Barnet som optik mot världen. Om Ann Jäderlunds barnböcker i förhållande till hennes vuxendiktning
Abstract’’The child as an optics towards the world. Ann Jäderlund’s poems for children in relation to her poems for adults.’’ In the discussion of the renowned Swedish poet Ann Jäderlund (b. 1955), her two illustrated books of poetry for children have been widely neglected. In this essay, it is argued that these two books, Ivan’s book (Ivans bok, 1987) and Iris’s book (Iris bok, 2002), have a bearing on her poems for adults, and that they should be closely examined by anyone who seeks to understand the poetic practice of Ann Jäderlund. Here, the poetry collection Calendar red. Living of ice (Kalender röd. Levande av is, 2000) is tentatively read in relation to Iris’s book, which was published two years after the former. The essay draws special attention to the literary debut of Ann Jäderlund, Streamer City (Vimpelstaden, 1985), which is a minimalistic and language-reflective poetry collection for adults, published two years before the author’s first children’s book. In Streamer City the subject imitates the perception of a small child, striving to renew or liquify the given concepts, and to create a voice of her own. This perspective is central in Ivan’s book and Iris’s book as well, but from a child’s actual point of view, where the objects are not yet caught in concepts. Here, we analyse poems from the four mentioned poetry collections, focusing on how the subjects describe the world in relation to the normative connection between objects and concepts. We reveal how the poet uses the same images and a similar linguistic theme in these works, especially in Streamer City and Ivan’s book, which creates an interesting bridge between the two poetry collections. We advocate an open perspective concerning target groups, and note how the child’s perspective can be regarded as an optics, through wich we may bring our formation of concepts to light.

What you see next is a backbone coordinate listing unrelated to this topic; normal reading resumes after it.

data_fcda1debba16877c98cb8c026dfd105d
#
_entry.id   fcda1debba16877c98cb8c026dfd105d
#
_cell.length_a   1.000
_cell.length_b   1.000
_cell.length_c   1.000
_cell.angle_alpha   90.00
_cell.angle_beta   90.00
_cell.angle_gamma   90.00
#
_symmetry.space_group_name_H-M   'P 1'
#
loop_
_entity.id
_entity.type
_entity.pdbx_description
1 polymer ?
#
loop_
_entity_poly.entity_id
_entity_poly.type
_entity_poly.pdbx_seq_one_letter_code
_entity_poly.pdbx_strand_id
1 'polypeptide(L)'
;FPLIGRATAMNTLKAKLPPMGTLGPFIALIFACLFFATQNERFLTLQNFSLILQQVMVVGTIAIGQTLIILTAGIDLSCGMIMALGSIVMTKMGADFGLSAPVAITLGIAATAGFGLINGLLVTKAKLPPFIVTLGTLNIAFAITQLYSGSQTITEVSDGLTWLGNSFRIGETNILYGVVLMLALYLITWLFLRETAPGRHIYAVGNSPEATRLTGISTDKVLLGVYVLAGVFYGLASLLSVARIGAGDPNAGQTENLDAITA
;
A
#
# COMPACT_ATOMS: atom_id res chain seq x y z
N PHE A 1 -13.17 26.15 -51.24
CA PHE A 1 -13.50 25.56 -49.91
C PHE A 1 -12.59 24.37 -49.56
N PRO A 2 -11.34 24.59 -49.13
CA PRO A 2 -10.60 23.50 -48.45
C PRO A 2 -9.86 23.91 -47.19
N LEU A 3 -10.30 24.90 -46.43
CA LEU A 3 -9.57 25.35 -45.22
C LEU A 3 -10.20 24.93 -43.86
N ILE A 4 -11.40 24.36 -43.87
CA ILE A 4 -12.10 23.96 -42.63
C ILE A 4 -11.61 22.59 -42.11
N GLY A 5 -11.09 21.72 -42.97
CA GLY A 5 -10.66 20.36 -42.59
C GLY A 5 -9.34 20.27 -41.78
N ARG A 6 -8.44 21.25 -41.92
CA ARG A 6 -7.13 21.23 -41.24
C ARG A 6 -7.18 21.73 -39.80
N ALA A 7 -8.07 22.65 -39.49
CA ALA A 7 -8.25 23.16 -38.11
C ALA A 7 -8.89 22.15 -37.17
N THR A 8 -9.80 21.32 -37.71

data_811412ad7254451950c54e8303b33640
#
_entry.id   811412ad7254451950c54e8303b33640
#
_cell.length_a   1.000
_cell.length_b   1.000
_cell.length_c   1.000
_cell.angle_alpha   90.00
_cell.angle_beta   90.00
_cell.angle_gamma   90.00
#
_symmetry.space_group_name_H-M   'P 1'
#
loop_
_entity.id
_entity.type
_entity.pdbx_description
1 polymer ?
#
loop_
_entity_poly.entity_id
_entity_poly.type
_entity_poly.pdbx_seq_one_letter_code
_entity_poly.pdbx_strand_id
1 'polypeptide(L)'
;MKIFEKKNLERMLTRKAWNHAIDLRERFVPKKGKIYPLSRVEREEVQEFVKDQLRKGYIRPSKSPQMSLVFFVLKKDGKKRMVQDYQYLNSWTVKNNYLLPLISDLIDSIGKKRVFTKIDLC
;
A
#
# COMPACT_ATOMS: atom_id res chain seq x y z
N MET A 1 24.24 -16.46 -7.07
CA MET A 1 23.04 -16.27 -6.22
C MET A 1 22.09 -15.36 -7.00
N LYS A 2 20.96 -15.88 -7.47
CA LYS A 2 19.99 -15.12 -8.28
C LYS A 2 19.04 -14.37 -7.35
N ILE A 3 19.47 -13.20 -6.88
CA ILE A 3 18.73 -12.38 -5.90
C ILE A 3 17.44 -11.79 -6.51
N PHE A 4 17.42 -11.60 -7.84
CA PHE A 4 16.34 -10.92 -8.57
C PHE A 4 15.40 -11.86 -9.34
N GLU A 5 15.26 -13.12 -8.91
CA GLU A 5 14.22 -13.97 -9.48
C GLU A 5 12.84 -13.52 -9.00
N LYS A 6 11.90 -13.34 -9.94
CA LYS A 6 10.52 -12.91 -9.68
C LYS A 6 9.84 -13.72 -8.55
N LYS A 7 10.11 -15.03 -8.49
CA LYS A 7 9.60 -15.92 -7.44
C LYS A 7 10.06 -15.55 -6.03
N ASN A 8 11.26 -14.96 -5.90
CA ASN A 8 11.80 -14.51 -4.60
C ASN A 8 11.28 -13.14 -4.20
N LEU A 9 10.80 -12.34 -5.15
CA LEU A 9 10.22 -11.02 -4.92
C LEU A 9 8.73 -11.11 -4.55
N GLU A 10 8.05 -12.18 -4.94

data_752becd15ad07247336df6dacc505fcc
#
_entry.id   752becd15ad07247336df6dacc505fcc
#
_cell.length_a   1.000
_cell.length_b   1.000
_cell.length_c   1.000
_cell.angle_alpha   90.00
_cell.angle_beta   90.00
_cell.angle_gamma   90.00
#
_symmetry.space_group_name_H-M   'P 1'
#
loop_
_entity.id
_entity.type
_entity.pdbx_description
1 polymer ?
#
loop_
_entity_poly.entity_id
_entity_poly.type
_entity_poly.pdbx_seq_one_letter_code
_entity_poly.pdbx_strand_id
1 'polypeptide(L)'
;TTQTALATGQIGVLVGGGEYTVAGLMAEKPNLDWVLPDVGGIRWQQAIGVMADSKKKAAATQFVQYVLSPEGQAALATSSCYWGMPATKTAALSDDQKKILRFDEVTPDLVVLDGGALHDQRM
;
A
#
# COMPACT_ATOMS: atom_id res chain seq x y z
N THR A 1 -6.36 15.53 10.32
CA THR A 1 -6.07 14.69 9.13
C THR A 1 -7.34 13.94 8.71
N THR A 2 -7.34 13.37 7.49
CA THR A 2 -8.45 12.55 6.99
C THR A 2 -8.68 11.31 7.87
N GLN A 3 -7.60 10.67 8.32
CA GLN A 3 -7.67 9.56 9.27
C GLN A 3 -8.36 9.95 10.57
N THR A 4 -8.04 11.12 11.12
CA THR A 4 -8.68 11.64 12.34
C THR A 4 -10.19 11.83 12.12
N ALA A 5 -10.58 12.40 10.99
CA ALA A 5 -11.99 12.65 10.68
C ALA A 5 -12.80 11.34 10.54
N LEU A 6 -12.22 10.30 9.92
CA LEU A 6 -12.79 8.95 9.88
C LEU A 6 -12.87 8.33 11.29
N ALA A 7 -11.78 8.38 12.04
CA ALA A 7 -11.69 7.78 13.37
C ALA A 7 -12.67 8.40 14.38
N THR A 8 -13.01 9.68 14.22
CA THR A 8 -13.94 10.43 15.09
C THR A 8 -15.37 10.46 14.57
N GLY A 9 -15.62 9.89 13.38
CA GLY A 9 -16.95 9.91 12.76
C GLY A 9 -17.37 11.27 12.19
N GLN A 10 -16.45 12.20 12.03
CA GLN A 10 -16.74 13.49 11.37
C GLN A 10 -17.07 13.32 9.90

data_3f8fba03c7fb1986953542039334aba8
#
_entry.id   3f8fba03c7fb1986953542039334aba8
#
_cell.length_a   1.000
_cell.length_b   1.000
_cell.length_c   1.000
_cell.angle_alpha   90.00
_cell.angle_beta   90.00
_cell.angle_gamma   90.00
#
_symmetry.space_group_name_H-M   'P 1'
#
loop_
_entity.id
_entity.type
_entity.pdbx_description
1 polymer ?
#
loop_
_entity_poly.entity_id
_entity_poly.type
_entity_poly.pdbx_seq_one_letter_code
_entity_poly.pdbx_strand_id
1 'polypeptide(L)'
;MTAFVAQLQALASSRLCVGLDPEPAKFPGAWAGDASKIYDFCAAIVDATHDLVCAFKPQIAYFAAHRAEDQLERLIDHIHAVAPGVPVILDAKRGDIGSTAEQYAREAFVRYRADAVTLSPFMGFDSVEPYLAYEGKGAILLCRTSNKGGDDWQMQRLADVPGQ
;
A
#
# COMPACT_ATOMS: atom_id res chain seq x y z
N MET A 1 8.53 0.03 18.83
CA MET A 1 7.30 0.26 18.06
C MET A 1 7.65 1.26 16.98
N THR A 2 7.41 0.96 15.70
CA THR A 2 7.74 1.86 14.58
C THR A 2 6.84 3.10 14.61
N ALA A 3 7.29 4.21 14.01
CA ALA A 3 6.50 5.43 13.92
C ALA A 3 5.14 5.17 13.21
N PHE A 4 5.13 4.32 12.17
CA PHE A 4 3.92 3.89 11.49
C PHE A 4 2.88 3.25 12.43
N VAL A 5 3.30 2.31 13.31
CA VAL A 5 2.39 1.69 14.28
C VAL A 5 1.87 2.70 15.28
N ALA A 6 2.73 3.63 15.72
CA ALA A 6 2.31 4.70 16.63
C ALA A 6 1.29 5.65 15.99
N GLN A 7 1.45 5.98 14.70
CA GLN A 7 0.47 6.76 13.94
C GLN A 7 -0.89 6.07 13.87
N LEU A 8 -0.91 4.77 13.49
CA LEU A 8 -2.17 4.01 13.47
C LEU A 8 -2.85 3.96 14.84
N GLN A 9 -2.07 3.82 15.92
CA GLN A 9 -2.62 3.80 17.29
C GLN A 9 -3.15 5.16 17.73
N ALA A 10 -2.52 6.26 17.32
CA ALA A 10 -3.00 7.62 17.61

Keywords: Ann Jäderlund; poetry for children; concept formation; language and perception; child perspective in poetry; language as optics
(Published: 15 May 2012)
Citation: Barnboken tidskrift för barnlitteraturforskning/Journal of Children’s Literature Research, Vol. 35, 2012 http://dx.doi.org/10.3402/clr.v35i0.18547
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